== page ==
ES-Cat is a Marie Curie Initial Training Network set up to provide young researchers with hands-on research experience and formal training ten European partner groups use directed evolution as a tool to reproduce Nature's remarkable ability to generate molecular machines - in particular enzymes – that perform at levels near perfection.
15 fully-funded PhD studentship are available in the partner groups, for start dates from March 2017. Students interested in joining the programme should email the groups in which they would like to work (see table below) with a description of their background and interests, a CV, their academic record (with marks) and the names of two referees who can comment on their scientific track record. Applicants must have at least a 2.1 in Chemistry, Biochemistry or a related subject. The only formal restriction is that you have to undertake the PhD programme in a country where you have not been resident in the past five years. You should apply as soon as possible directly to the partner group that you wish to work in.
Research. Instead of seeing rational and combinatorial protein engineering approaches as alternatives, we combine them in this network to achieve a ‘smarter’ and more efficient exploration of protein sequence space. By harnessing the forces of Darwinian evolution and design in the laboratory we want to
(i) screen large and diverse libraries for proteins with improved and useful functions,
(ii) optimize existing proteins for applications in medicine or biotechnology, and
(iii) provide a better understanding of how existing enzymes evolved and how enzyme mechanisms can be manipulated.
The range of methodologies represented by academic and industrial groups with diverse and complementary skills in ES-Cat allows an integrated approach, combining in silico structural and sequence analysis with experimental high-throughput screening selection methods (phage-, ribozyme and SNAP display, robotic liquid handling, lab-on-a-chip/microfluidics) with subsequent systematic kinetic and biophysical analysis. This integration of methods and disciplines will improve the likelihood of success of directed evolution campaigns, shorten biocatalyst development times, and make protein engineering applicable to a wider range of industrial targets. It will also train the next generation of creative researchers ready to fill roles in tailoring enzymes and other proteins for industrial applications in synthetic biology efforts to move towards a bio-based economy.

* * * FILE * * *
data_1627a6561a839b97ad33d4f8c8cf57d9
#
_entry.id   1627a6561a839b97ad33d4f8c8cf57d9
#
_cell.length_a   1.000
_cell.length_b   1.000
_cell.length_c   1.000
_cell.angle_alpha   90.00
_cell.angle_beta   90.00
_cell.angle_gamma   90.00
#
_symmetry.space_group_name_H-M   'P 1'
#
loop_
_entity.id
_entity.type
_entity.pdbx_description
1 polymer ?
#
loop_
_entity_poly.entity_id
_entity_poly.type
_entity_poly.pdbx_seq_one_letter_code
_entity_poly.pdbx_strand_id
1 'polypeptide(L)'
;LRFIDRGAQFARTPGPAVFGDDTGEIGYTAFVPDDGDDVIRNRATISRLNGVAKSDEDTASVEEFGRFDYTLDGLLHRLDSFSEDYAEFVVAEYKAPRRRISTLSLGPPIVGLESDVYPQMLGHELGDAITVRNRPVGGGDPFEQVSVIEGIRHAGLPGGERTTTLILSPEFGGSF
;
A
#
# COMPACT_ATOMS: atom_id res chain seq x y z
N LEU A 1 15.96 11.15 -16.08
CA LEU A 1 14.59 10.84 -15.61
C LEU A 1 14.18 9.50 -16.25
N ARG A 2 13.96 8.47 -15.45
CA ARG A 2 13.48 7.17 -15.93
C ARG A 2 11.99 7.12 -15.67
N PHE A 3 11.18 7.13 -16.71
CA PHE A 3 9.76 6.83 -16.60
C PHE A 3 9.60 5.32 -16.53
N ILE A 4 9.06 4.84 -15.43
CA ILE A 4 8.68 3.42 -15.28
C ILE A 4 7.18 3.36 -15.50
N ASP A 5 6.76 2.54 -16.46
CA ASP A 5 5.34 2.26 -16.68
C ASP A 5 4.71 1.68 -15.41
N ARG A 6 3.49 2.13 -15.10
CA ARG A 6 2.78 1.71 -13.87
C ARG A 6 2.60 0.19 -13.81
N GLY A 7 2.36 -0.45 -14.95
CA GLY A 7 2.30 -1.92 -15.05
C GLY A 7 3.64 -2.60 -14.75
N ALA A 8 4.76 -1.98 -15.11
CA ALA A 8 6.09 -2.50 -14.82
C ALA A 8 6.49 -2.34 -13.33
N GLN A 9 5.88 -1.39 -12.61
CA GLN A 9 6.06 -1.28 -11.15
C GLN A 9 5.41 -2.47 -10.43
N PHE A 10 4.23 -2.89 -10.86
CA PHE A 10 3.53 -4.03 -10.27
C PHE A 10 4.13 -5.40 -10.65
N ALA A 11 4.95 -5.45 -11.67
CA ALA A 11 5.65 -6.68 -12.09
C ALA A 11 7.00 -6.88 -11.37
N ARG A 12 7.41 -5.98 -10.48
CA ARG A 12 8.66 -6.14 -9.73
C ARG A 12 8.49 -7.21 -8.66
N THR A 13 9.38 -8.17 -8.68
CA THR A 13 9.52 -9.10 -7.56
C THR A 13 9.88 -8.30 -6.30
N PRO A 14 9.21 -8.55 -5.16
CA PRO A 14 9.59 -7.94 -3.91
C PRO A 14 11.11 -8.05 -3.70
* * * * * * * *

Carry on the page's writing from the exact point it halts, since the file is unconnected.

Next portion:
Training. ES-Cat is designed to educate young researchers in an interdisciplinary environment based on a training programme in which methods and disciplines to improve predictability of directed evolution campaigns, to shorten biocatalyst development times, and to make protein engineering applicable to a wider range of industrial targets are integrated. We also address dissemination of the vision, activities and results of the ES-Cat network to the general public, hopefully improving citizen awareness.
Technology Transfer. Research and training in this area strongly interface basic research with industrial applications. Preparation for such translational activities is part of the training programme that encompasses course on entrepreneurship, IP protection or economic challenges in applied biotechnology. The incorporation of seven industrial partners ensures a continuous reality test of our research training. Opportunities to engage in collaborative projects with industrial partners are offered to all young researchers.
ES-Cat comprises ten partner groups:
|short name||Principal Investigator||Affiliation|
|UCAM||Dept of Biochemistry
University of Cambridge, UK
|RUG||University of Groningen, Netherlands|
|EMAUG||University of Greifswald, Germany|
|UCL||Université Catholique de Louvain, Belgium|
|BGU||Ben Gurion University of the Negev, Israel|
|ICRC||International Clinical Research Center, St. Anne's University Hospital Brno, Czech Republic|
|MEDI||Dr Lutz Jermutus
Dr Ralph Minter
|MedImmune, Cambridge, UK|
|JM||Dr Ursula Schell||Johnson Matthey, Cambridge, UK|
|EN||Dr Veronika Stepankova||Enantis, Brno, Czech Republic|
|WWU||Prof Erich Bornberg-Bauer||University of Münster, Germany|
The research leading to the results in these web pages has received €3.9 millions of funding from the Horizon 2020 Programme (Marie Curie Actions) of the European Union under grant agreement n° 722610. This material reflects only the author’s views and the Union is not liable for any use that may be made of the information contained therein.